Director of Graduate Studies & Professor from University of Minnesota:
I don't know a lot about Cleveland State's HR program. It's not as good as Minnesota or Rutgers but it is probably comparable to Georgia State. The salary situation you noted is generally similar for Chinese graduates of our MA HRIR program. Visa restrictions make for significantly reduced employment opportunities, so students sometimes take any job they can find, even if the salary is very low. The best way to improve your changes of employment opportunities in the US is to get more corporate work experience in China before attending graduate school.
Professor from Rutgers, The State University of New Jersey
Usually, HR graduates from institutions like Cornell, Rutgers and UIUC are extremely competitive while pursuing senior positions in global labor market. However, as what you suppposed, international students from non-English speaking countries will be very likely to encounter cultural conflicts or communication problems while finding a job in US. I don't know where you get the employment information, but I can tell you that your friends were telling you the truth. If you do not have distinguished work experience before taking our graduate program, it will be difficult for you to find internship opportunity during the program or get a decent job here after graduation.
Department Chair & Associate Professor from Cleveland State UNiversity
I cannot ensure you that you be accepted into a intern position during the summmer session. But I will recommend you to some local companies which have close connections with Nance College. Please take it easy. Make youself here first. Problems do exist, but you'll always find ways out as long as you keep fighting for it.
Associate Professor from Georgia State University
Yes, there are huge job opportunities here in Atlanta. However, US companies are always reluctant to hire Asian students, though they often prefer students from India and Singapore. You may get internship offers during the program, but it can not guarantee you be employed finally (mostly because of the Visa things). I wish I could share you with more good news, but this is all I could tell you at this moment. I'm sorry about that. And I sincerely hope this does not mean you will not choose our program.
Associate Professor from Marquette University
Job offers here in Wisconsin are not as much as what you can find in either western or eastern coast. And situation is even harder for international students lacking in local cultural background. So, if you plan to find a job in US after graduation, I strongly recommend you get more work experience before starting our program. We would like to help you defer your admission up to 4 semesters if you like.
Assistant Professor from New York Institute of Technology
It depends. In your case, I would suggest you earn as much experience as you can if you would like to find a job in NY after completing our program. As far as I know, the HRIR program offered by University of Minnesota ranks top 3 among all related master programs you could probably find in USA. Carlson has kinds of links with famous enterprises around the world. That's what NYIT cannot make itself paralleled to. But, I'd tell you that international students may not benefit from those links as much as Amercian residents do. Many international HR graduates from all over the US have to go back to serve their country. It's not merely because of the US embassy restrictions on H1 Visa. Actually companies just find excuses to reject you during the interview, while the true problem is always that you may not arm yourself well with sufficient knowledge on the local labor law or you may not hold the language freely as you can.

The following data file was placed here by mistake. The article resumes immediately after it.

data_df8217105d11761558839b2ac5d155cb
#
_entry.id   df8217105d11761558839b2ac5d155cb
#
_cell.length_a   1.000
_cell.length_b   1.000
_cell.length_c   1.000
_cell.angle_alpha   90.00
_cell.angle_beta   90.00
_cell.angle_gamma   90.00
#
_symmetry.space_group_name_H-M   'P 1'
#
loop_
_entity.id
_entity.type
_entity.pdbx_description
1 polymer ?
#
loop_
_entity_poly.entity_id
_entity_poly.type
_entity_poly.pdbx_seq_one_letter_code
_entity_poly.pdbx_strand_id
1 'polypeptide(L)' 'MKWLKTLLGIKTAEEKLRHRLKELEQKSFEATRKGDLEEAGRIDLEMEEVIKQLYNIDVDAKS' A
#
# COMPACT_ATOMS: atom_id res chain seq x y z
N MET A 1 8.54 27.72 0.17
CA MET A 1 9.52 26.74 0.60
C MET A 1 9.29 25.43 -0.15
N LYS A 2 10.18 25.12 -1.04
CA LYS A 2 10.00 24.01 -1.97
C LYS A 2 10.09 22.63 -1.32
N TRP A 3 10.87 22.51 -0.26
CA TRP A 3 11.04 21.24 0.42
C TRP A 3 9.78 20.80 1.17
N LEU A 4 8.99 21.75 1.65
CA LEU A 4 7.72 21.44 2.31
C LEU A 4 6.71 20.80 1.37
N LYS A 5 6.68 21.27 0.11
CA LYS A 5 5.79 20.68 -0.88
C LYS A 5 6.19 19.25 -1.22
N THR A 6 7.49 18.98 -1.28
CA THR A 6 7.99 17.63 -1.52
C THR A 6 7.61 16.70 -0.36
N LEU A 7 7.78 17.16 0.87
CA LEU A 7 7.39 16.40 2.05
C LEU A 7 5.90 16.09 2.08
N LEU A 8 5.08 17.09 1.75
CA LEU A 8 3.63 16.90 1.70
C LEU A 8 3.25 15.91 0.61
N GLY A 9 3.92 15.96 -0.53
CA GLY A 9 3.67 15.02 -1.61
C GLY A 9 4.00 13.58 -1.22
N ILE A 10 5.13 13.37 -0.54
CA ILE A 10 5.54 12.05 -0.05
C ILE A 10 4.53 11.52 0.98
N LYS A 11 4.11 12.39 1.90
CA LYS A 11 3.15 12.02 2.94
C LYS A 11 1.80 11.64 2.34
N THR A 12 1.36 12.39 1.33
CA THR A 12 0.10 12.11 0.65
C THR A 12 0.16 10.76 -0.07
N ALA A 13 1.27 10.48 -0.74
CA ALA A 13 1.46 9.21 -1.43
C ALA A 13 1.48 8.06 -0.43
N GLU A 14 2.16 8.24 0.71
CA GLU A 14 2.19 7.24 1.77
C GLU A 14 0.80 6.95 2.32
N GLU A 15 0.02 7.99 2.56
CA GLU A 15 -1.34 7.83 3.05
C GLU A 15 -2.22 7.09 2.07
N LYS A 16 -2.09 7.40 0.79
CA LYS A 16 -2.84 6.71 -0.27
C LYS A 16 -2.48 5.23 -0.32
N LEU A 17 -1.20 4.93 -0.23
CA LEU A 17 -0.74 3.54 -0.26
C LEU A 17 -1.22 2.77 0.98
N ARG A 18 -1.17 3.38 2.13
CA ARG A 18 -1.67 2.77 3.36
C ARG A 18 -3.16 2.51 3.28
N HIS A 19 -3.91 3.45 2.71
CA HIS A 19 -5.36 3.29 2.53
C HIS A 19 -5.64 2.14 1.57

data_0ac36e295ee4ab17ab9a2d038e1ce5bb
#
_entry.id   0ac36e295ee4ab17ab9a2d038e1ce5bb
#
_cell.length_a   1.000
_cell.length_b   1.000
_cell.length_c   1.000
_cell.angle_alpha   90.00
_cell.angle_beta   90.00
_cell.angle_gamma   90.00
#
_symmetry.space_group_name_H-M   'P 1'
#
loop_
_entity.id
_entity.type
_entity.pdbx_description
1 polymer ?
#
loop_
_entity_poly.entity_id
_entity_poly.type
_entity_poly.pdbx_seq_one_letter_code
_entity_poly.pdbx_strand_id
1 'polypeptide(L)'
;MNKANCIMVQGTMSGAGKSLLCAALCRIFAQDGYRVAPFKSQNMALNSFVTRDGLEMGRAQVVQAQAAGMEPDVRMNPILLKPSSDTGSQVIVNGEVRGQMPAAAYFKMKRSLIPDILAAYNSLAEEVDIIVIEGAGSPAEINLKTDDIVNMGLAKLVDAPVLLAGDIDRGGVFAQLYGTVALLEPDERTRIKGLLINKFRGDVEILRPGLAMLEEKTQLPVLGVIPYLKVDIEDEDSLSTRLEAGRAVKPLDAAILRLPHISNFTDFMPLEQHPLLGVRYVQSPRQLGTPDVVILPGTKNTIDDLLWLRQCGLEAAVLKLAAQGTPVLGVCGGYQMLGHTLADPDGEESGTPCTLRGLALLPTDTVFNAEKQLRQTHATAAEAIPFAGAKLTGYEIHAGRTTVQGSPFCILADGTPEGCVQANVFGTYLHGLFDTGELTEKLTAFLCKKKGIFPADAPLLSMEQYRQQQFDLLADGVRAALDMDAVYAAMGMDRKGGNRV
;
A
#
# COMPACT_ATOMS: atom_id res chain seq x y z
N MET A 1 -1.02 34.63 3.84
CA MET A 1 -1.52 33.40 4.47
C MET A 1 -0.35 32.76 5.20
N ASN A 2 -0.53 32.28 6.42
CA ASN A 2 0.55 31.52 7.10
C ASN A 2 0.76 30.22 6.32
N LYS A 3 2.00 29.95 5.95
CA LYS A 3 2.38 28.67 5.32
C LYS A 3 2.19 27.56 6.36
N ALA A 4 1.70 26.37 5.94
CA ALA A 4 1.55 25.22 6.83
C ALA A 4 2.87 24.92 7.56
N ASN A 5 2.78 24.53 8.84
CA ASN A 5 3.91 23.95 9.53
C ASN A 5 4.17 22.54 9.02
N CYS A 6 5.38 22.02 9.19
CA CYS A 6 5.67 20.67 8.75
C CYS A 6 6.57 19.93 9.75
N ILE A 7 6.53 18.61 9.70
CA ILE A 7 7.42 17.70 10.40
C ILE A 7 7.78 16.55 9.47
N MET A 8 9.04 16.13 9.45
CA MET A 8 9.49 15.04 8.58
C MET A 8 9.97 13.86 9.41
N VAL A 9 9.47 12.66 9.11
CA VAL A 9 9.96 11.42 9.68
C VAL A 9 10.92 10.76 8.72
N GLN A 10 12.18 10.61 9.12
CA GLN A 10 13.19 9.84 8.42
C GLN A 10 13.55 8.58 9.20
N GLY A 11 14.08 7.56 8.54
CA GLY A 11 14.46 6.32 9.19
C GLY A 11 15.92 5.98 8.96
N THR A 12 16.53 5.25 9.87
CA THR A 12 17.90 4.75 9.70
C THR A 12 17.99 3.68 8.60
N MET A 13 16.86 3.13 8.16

Associate Professor from Texas A&M University
I don't know for sure whether you will be competitive. But I can tell you that most of our international students always try very hard to find a job after graduation. And their salary is always some 20, or 30 perhaps, percent lower than that of American residents. It is normal all over the States, not just in Texas. I hope this could be helpful.
Assistant Professor from University of New Haven
Visa restrictons is the key. That is why most companies are always not intended to give job offers to international students even if they are proved to be outstanding ones during the internship. Given that international students finally find a job here in US, the salary will be likely to differ a lot from locals. I'm not sure the difference would be $10,000 to $15,000 per year. But it sounds reasonable. I hope you can understand that. I think you will easily find a job while back to China. You should schedule yourslef before you make any further steps.
综上所述，我觉得教授们的普遍意见都是国际学生找工作还是比较难的。前段时间和一个CSU HR master毕业的前辈聊了很长时间，她现在在Houston一家中国人开的猎头公司做猎头，起薪只有$37,000（还得扣差不多20％的税），比同期的美国同学低了1万左右。她还说这已经是比较理想的了，因为有工作总比没工作的好。她觉得自己很幸运，因为她认识的一些在Rutgers和MSU读HR的朋友都回国了，不过薪水在国内来说很高。